Samuel Langhorne Clemens was born in 1835 in Florida, Missouri, and raised there in the eastern part of the state. His schooling was minimal; he was essentially self-taught. As a teenager, he worked for local newspapers, and then for printing shops in Cincinnati and other eastern cities. In 1857, now twenty-one, Sam persuaded Horace Bixby, a Mississippi River steamboat pilot, to accept him as an apprentice. Sam sailed up and down the Mississippi first as an apprentice, then as a full-fledged pilot until the advent of the Civil War, when hostilities closed the river to civilian traffic. Clemens fled the oncoming holocaust by attaching himself as a secretary to his brother Orion, who had just been appointed Secretary of the Nevada Territory and was leaving for Carson City on July 21, 1861.
Soon tiring of working for his brother, Sam was attracted to the prospect of becoming rich by prospecting for gold and silver. The work turned out to be unexpectedly arduous and unprofitable, as did another job in a stamping mill. While he toiled at these physical jobs during the day, Sam took to writing humorous sketches at night, and sent them to the Virginia City Territorial Enterprise. A particularly clever satire caught the eye of Joe Goodman, the newspaper's editor. Goodman offered him a job as a reporter, and Sam accepted with alacrity. His literary career had begun.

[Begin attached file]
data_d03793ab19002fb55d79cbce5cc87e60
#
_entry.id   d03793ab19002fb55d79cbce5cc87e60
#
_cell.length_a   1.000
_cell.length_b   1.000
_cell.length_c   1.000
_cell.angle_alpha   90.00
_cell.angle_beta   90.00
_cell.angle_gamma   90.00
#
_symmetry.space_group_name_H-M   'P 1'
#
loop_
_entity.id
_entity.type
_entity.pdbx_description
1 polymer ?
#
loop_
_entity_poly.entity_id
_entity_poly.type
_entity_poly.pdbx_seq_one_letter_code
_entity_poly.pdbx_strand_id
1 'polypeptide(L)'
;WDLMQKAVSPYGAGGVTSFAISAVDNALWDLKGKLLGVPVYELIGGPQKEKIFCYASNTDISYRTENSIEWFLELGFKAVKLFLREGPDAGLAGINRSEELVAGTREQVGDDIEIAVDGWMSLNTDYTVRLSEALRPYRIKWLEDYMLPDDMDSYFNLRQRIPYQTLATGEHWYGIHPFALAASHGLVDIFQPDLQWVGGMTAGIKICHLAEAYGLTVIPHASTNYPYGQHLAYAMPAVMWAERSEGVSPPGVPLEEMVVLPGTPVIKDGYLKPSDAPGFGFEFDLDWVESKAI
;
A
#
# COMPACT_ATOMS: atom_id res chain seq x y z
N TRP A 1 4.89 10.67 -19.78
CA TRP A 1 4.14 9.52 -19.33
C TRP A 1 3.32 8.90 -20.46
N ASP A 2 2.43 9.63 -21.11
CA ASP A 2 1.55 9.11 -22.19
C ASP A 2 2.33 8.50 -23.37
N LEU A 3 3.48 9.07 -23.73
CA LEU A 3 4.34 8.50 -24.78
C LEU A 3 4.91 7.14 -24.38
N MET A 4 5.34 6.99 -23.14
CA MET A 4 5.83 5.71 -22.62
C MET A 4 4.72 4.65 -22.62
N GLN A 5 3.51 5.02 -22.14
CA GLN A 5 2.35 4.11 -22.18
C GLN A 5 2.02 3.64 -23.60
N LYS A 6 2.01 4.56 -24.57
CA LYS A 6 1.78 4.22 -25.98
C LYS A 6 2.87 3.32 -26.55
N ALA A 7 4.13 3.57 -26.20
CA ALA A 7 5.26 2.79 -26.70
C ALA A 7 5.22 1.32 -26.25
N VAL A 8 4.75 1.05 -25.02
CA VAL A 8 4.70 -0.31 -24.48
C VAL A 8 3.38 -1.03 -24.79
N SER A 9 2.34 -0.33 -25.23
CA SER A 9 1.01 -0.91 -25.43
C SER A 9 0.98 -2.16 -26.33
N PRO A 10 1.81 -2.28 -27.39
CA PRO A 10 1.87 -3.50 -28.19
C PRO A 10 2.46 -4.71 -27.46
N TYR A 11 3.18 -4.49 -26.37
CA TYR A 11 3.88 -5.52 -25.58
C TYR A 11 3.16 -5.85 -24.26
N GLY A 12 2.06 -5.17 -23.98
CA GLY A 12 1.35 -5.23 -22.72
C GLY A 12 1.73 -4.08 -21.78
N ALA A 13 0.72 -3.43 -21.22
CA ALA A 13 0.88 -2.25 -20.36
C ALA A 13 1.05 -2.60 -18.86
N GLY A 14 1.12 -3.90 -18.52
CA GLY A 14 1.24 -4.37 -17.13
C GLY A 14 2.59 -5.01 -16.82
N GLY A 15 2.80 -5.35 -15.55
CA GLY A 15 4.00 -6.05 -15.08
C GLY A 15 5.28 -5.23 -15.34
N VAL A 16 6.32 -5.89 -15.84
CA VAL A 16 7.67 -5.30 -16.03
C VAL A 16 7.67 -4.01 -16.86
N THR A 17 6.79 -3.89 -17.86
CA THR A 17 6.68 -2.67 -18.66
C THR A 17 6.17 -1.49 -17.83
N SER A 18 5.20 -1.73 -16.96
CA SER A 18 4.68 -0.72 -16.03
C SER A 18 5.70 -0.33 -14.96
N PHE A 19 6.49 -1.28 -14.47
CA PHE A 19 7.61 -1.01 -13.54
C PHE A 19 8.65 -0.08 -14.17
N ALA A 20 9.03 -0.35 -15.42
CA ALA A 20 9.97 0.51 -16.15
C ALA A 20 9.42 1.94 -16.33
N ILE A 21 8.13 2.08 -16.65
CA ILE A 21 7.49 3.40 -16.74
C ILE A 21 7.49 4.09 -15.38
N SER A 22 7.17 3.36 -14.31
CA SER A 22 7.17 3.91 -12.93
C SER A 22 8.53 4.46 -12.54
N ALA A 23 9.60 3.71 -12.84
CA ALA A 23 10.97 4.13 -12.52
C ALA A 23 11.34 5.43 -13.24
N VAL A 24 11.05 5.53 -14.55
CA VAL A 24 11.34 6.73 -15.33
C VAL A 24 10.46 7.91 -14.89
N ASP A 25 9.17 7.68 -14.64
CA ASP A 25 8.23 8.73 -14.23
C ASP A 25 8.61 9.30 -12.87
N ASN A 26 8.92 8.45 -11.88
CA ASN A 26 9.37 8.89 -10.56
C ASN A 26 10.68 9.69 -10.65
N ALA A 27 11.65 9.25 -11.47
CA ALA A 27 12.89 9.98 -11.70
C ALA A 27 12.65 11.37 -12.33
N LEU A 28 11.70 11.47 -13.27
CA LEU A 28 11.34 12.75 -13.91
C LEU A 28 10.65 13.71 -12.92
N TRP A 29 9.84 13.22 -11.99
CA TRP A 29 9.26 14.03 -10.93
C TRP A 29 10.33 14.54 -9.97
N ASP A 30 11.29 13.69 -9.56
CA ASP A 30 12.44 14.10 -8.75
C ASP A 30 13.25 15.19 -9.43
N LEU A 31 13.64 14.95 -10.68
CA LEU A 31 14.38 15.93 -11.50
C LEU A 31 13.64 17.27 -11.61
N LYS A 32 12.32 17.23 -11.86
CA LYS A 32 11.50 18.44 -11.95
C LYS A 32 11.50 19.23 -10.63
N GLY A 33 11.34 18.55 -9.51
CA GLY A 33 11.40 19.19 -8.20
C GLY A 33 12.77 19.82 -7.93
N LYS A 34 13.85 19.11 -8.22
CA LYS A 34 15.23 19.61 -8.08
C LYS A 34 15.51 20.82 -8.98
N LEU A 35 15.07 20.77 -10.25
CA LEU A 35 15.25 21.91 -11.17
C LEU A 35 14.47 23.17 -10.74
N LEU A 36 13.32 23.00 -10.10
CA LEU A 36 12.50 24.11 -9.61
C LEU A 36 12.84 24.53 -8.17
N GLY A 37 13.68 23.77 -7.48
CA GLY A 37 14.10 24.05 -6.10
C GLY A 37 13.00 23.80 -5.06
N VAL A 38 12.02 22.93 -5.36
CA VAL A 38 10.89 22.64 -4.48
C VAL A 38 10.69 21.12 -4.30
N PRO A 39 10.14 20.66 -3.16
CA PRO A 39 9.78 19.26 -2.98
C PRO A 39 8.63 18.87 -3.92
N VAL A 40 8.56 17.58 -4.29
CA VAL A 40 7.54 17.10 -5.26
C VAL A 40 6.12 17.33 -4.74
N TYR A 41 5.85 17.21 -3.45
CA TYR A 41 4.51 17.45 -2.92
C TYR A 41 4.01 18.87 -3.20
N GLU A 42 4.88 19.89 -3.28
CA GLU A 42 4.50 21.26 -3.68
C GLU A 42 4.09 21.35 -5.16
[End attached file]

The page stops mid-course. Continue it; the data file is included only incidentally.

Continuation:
The Enterprise was already the outstanding newspaper of the Comstock Lode, and on its way to becoming one of the best in the country. It attracted the best writing talent in the area by offering high wages and unusual freedom of discretion. Besides its owners, Joe Goodman and Denis McCarthy, both unusually self-possessed young men of integrity, ability, and ambition, the Enterprise also employed William Wright, the best writer on the Comstock, who used the penname of Dan De Quille. Other employees included the combative editorialist Rollin Daggett, the printer Steve Gillis, and a number of other transient but talented Sagebrush journalists. Sam and De Quille became roommates, and under De Quille's experienced but gentle tutelage and Goodman's inspiration, Sam quickly absorbed what De Quille had to teach him and soon revealed himself as the possessor of original genius. He adopted the penname of Mark Twain and within months was producing works of humor that rivaled De Quille's.